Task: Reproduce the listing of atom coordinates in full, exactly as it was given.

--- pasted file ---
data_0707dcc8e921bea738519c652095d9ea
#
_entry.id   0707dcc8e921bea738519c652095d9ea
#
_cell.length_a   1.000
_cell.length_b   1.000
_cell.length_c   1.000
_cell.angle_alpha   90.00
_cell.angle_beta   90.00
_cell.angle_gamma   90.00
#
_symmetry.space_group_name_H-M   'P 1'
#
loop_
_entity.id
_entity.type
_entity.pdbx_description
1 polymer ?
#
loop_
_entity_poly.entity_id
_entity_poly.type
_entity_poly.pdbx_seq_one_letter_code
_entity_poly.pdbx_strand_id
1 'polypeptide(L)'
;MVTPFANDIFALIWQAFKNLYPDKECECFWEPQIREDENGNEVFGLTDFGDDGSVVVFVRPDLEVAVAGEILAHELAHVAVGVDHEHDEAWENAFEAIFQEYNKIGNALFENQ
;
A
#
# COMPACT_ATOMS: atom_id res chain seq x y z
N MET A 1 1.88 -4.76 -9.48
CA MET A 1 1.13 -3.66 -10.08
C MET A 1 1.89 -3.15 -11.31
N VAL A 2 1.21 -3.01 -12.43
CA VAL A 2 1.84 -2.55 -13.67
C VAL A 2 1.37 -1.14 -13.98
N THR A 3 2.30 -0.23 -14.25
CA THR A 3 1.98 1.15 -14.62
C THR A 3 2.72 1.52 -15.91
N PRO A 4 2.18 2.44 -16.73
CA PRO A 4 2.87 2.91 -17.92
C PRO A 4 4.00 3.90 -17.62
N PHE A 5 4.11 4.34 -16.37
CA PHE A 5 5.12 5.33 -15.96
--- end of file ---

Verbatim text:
data_0707dcc8e921bea738519c652095d9ea
#
_entry.id   0707dcc8e921bea738519c652095d9ea
#
_cell.length_a   1.000
_cell.length_b   1.000
_cell.length_c   1.000
_cell.angle_alpha   90.00
_cell.angle_beta   90.00
_cell.angle_gamma   90.00
#
_symmetry.space_group_name_H-M   'P 1'
#
loop_
_entity.id
_entity.type
_entity.pdbx_description
1 polymer ?
#
loop_
_entity_poly.entity_id
_entity_poly.type
_entity_poly.pdbx_seq_one_letter_code
_entity_poly.pdbx_strand_id
1 'polypeptide(L)'
;MVTPFANDIFALIWQAFKNLYPDKECECFWEPQIREDENGNEVFGLTDFGDDGSVVVFVRPDLEVAVAGEILAHELAHVAVGVDHEHDEAWENAFEAIFQEYNKIGNALFENQ
;
A
#
# COMPACT_ATOMS: atom_id res chain seq x y z
N MET A 1 1.88 -4.76 -9.48
CA MET A 1 1.13 -3.66 -10.08
C MET A 1 1.89 -3.15 -11.31
N VAL A 2 1.21 -3.01 -12.43
CA VAL A 2 1.84 -2.55 -13.67
C VAL A 2 1.37 -1.14 -13.98
N THR A 3 2.30 -0.23 -14.25
CA THR A 3 1.98 1.15 -14.62
C THR A 3 2.72 1.52 -15.91
N PRO A 4 2.18 2.44 -16.73
CA PRO A 4 2.87 2.91 -17.92
C PRO A 4 4.00 3.90 -17.62
N PHE A 5 4.11 4.34 -16.37
CA PHE A 5 5.12 5.33 -15.96